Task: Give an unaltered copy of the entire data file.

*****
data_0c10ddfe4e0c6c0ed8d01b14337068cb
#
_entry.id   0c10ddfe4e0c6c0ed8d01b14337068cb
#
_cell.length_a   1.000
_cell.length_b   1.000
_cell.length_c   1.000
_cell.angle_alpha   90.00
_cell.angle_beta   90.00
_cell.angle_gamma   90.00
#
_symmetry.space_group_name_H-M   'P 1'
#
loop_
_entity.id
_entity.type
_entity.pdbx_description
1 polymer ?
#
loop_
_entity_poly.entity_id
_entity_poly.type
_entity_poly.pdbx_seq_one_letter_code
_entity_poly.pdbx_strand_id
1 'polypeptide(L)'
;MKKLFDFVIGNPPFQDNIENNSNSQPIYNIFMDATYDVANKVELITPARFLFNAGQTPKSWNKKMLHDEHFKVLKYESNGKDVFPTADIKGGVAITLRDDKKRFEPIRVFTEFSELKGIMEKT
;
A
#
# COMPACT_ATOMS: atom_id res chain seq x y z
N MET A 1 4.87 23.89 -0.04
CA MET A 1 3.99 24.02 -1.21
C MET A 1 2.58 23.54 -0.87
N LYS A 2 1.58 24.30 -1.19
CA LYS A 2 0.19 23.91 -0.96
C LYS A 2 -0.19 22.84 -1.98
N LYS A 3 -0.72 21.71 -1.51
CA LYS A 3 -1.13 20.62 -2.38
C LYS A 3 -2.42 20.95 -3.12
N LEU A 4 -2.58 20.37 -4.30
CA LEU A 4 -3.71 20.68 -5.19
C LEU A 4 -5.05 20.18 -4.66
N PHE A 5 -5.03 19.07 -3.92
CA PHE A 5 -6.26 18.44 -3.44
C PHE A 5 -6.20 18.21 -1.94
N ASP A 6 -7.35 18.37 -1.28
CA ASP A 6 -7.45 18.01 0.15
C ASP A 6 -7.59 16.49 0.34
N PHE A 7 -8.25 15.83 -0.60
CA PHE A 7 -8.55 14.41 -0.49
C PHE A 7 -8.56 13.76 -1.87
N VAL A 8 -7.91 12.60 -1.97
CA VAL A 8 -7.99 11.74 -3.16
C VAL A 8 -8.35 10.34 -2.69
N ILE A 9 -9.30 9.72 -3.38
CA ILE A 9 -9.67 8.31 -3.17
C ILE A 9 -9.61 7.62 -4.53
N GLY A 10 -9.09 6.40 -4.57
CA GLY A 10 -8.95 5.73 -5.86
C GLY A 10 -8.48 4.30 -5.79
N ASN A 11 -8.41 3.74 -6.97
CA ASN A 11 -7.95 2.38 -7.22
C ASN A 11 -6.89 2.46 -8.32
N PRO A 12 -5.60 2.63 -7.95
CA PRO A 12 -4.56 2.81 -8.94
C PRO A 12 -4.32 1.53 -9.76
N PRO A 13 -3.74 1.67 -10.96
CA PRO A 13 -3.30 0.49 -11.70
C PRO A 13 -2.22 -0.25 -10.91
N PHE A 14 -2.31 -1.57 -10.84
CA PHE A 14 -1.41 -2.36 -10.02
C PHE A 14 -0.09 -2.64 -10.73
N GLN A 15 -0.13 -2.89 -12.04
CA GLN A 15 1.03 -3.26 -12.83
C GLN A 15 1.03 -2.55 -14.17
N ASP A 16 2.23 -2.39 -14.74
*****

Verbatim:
data_0c10ddfe4e0c6c0ed8d01b14337068cb
#
_entry.id   0c10ddfe4e0c6c0ed8d01b14337068cb
#
_cell.length_a   1.000
_cell.length_b   1.000
_cell.length_c   1.000
_cell.angle_alpha   90.00
_cell.angle_beta   90.00
_cell.angle_gamma   90.00
#
_symmetry.space_group_name_H-M   'P 1'
#
loop_
_entity.id
_entity.type
_entity.pdbx_description
1 polymer ?
#
loop_
_entity_poly.entity_id
_entity_poly.type
_entity_poly.pdbx_seq_one_letter_code
_entity_poly.pdbx_strand_id
1 'polypeptide(L)'
;MKKLFDFVIGNPPFQDNIENNSNSQPIYNIFMDATYDVANKVELITPARFLFNAGQTPKSWNKKMLHDEHFKVLKYESNGKDVFPTADIKGGVAITLRDDKKRFEPIRVFTEFSELKGIMEKT
;
A
#
# COMPACT_ATOMS: atom_id res chain seq x y z
N MET A 1 4.87 23.89 -0.04
CA MET A 1 3.99 24.02 -1.21
C MET A 1 2.58 23.54 -0.87
N LYS A 2 1.58 24.30 -1.19
CA LYS A 2 0.19 23.91 -0.96
C LYS A 2 -0.19 22.84 -1.98
N LYS A 3 -0.72 21.71 -1.51
CA LYS A 3 -1.13 20.62 -2.38
C LYS A 3 -2.42 20.95 -3.12
N LEU A 4 -2.58 20.37 -4.30
CA LEU A 4 -3.71 20.68 -5.19
C LEU A 4 -5.05 20.18 -4.66
N PHE A 5 -5.03 19.07 -3.92
CA PHE A 5 -6.26 18.44 -3.44
C PHE A 5 -6.20 18.21 -1.94
N ASP A 6 -7.35 18.37 -1.28
CA ASP A 6 -7.45 18.01 0.15
C ASP A 6 -7.59 16.49 0.34
N PHE A 7 -8.25 15.83 -0.60
CA PHE A 7 -8.55 14.41 -0.49
C PHE A 7 -8.56 13.76 -1.87
N VAL A 8 -7.91 12.60 -1.97
CA VAL A 8 -7.99 11.74 -3.16
C VAL A 8 -8.35 10.34 -2.69
N ILE A 9 -9.30 9.72 -3.38
CA ILE A 9 -9.67 8.31 -3.17
C ILE A 9 -9.61 7.62 -4.53
N GLY A 10 -9.09 6.40 -4.57
CA GLY A 10 -8.95 5.73 -5.86
C GLY A 10 -8.48 4.30 -5.79
N ASN A 11 -8.41 3.74 -6.97
CA ASN A 11 -7.95 2.38 -7.22
C ASN A 11 -6.89 2.46 -8.32
N PRO A 12 -5.60 2.63 -7.95
CA PRO A 12 -4.56 2.81 -8.94
C PRO A 12 -4.32 1.53 -9.76
N PRO A 13 -3.74 1.67 -10.96
CA PRO A 13 -3.30 0.49 -11.70
C PRO A 13 -2.22 -0.25 -10.91
N PHE A 14 -2.31 -1.57 -10.84
CA PHE A 14 -1.41 -2.36 -10.02
C PHE A 14 -0.09 -2.64 -10.73
N GLN A 15 -0.13 -2.89 -12.04
CA GLN A 15 1.03 -3.26 -12.83
C GLN A 15 1.03 -2.55 -14.17
N ASP A 16 2.23 -2.39 -14.74